J. L. Austin’s How to Do Things with Words (1955)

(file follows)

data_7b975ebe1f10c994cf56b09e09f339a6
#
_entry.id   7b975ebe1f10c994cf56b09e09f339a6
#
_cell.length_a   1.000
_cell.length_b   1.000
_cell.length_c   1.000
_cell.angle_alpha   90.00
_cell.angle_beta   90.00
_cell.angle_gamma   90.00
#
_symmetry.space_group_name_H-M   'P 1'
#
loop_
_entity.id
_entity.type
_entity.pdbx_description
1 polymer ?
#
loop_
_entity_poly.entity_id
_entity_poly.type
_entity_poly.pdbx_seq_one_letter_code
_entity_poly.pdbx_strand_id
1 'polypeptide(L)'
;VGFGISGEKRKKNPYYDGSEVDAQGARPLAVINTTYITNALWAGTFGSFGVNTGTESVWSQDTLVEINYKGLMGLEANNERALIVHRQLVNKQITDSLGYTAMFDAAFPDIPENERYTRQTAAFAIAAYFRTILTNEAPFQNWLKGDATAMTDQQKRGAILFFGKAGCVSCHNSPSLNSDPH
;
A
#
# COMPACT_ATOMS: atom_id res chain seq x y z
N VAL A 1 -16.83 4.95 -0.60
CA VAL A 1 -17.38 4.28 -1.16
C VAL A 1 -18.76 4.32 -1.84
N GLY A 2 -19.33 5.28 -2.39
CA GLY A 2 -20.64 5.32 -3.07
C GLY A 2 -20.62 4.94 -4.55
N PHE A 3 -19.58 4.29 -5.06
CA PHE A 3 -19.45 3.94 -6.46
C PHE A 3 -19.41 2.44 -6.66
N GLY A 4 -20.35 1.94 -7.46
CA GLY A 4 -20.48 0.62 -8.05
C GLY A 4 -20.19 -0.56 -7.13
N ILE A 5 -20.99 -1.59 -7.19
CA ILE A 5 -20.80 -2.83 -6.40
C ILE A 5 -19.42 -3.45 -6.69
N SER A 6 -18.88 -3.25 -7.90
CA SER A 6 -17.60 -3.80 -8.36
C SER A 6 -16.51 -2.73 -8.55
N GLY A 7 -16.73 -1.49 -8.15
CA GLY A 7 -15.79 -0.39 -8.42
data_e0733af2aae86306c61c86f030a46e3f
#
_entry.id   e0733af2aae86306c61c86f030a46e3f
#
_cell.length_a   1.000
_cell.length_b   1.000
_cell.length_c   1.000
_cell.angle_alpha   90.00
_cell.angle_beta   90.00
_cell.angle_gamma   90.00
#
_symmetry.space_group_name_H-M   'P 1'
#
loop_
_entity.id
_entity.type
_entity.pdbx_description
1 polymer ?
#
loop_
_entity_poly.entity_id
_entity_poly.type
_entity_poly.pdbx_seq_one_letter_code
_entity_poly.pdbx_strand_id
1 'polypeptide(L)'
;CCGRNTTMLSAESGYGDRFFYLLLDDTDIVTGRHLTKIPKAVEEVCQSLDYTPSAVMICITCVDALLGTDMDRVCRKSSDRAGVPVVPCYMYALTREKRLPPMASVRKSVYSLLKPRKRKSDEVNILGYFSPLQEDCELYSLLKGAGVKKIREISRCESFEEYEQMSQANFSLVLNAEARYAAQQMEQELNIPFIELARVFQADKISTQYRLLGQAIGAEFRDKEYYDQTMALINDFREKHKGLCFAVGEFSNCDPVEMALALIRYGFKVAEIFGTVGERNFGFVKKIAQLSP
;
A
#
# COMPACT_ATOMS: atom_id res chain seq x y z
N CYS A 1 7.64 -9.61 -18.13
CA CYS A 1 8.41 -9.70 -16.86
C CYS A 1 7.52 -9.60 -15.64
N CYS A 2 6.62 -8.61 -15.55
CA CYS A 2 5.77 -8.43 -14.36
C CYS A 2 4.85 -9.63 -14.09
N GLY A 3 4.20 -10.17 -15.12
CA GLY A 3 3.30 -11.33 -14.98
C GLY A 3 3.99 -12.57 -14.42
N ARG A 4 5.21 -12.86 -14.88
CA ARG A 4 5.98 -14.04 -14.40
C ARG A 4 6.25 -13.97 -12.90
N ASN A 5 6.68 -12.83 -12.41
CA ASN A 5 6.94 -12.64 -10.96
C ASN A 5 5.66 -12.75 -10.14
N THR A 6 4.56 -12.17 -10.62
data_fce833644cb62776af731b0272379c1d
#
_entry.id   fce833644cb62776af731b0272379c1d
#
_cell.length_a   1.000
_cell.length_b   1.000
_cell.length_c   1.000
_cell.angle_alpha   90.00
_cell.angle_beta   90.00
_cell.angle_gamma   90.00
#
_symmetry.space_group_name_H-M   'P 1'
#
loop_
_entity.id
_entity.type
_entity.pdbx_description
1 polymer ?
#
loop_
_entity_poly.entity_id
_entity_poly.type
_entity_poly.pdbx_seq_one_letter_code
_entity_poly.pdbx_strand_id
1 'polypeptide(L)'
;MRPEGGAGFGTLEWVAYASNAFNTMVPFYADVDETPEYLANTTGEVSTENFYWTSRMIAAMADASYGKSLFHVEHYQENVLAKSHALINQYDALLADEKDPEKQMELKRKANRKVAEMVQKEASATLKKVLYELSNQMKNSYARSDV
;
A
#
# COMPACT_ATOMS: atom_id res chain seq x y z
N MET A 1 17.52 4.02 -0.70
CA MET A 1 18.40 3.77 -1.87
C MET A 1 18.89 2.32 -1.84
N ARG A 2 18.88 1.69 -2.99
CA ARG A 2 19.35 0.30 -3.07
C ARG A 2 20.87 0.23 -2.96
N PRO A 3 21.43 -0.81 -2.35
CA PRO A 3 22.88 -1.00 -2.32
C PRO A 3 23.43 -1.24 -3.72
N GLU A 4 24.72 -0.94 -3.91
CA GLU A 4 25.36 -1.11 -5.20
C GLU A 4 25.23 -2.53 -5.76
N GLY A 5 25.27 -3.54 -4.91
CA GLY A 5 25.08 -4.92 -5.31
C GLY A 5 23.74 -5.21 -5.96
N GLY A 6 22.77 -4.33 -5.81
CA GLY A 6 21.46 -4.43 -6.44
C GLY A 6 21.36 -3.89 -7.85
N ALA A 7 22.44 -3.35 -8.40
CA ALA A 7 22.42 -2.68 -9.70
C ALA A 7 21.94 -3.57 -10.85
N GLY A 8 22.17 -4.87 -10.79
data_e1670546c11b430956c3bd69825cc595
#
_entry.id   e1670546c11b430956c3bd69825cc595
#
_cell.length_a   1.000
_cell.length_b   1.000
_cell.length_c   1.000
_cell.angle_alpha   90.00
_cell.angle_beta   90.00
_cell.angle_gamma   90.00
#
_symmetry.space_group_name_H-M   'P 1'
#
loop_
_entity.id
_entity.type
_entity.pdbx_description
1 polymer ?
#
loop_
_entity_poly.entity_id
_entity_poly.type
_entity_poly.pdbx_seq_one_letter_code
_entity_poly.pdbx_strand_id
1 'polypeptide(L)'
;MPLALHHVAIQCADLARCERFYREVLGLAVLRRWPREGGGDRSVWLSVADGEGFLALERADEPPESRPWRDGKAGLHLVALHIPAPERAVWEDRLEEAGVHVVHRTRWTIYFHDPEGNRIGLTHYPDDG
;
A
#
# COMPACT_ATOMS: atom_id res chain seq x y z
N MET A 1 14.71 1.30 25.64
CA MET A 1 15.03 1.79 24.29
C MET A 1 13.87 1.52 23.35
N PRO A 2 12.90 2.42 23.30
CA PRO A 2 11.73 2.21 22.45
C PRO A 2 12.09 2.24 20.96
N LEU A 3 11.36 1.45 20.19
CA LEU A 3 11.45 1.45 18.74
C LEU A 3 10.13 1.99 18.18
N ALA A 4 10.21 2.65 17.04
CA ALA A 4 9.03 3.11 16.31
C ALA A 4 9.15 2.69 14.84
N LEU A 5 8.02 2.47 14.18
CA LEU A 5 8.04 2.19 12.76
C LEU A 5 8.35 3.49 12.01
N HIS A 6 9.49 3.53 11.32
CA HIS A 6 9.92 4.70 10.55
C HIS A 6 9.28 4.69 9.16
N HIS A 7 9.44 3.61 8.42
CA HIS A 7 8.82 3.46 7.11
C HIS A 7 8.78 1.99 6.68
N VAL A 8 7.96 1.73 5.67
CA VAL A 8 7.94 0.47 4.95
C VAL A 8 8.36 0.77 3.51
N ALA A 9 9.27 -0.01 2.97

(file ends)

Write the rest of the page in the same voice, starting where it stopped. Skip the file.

When we say something, we do not merely describe or report a state of affairs—we also do something. This half-obvious, half-banal idea is at the core of How to Do Things with Words; indeed, by the second lecture Austin establishes that our utterances can be divided into those that can be judged true/false statement and those that can be judged as successful/unsuccessful acts. But then he spends several chapters showing how this division fails because there is no guaranteed vocabulary or grammar that will let us know for certain when we are stating, describing, reporting, etc . . . and when we are doing. He recasts his scheme such that it includes what we say, what we mean to say, and what effect our saying has on listeners. This division soon collapses on itself, too. Finally, Austin urges us to consider that language cannot be evaluated merely on a true/false scale. It has dimensions of meaning, force, fairness, exactness that differ according to situation. Philosophers should pay attention to the total speech act.